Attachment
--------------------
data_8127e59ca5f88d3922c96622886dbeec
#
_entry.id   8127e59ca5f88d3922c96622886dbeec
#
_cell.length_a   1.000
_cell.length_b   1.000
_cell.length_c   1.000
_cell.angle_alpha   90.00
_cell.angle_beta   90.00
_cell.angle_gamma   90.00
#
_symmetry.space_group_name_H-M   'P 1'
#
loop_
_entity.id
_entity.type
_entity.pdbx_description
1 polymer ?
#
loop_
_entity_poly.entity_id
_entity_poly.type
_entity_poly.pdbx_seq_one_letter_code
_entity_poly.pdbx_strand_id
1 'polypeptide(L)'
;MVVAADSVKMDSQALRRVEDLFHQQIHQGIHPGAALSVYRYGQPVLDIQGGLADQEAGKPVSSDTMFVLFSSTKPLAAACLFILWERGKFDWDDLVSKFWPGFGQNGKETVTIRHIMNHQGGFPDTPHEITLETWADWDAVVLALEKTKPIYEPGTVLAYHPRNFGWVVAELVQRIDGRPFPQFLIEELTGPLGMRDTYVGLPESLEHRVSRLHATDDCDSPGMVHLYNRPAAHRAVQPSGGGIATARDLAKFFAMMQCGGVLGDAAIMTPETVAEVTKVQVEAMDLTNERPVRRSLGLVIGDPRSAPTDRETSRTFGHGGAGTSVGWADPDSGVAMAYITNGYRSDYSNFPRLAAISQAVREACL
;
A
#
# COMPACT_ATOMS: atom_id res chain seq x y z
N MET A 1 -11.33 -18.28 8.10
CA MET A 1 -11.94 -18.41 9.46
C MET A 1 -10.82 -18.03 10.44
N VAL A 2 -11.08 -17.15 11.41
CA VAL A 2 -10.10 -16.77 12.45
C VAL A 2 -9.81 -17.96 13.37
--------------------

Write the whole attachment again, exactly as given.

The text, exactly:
data_8127e59ca5f88d3922c96622886dbeec
#
_entry.id   8127e59ca5f88d3922c96622886dbeec
#
_cell.length_a   1.000
_cell.length_b   1.000
_cell.length_c   1.000
_cell.angle_alpha   90.00
_cell.angle_beta   90.00
_cell.angle_gamma   90.00
#
_symmetry.space_group_name_H-M   'P 1'
#
loop_
_entity.id
_entity.type
_entity.pdbx_description
1 polymer ?
#
loop_
_entity_poly.entity_id
_entity_poly.type
_entity_poly.pdbx_seq_one_letter_code
_entity_poly.pdbx_strand_id
1 'polypeptide(L)'
;MVVAADSVKMDSQALRRVEDLFHQQIHQGIHPGAALSVYRYGQPVLDIQGGLADQEAGKPVSSDTMFVLFSSTKPLAAACLFILWERGKFDWDDLVSKFWPGFGQNGKETVTIRHIMNHQGGFPDTPHEITLETWADWDAVVLALEKTKPIYEPGTVLAYHPRNFGWVVAELVQRIDGRPFPQFLIEELTGPLGMRDTYVGLPESLEHRVSRLHATDDCDSPGMVHLYNRPAAHRAVQPSGGGIATARDLAKFFAMMQCGGVLGDAAIMTPETVAEVTKVQVEAMDLTNERPVRRSLGLVIGDPRSAPTDRETSRTFGHGGAGTSVGWADPDSGVAMAYITNGYRSDYSNFPRLAAISQAVREACL
;
A
#
# COMPACT_ATOMS: atom_id res chain seq x y z
N MET A 1 -11.33 -18.28 8.10
CA MET A 1 -11.94 -18.41 9.46
C MET A 1 -10.82 -18.03 10.44
N VAL A 2 -11.08 -17.15 11.41
CA VAL A 2 -10.10 -16.77 12.45
C VAL A 2 -9.81 -17.96 13.37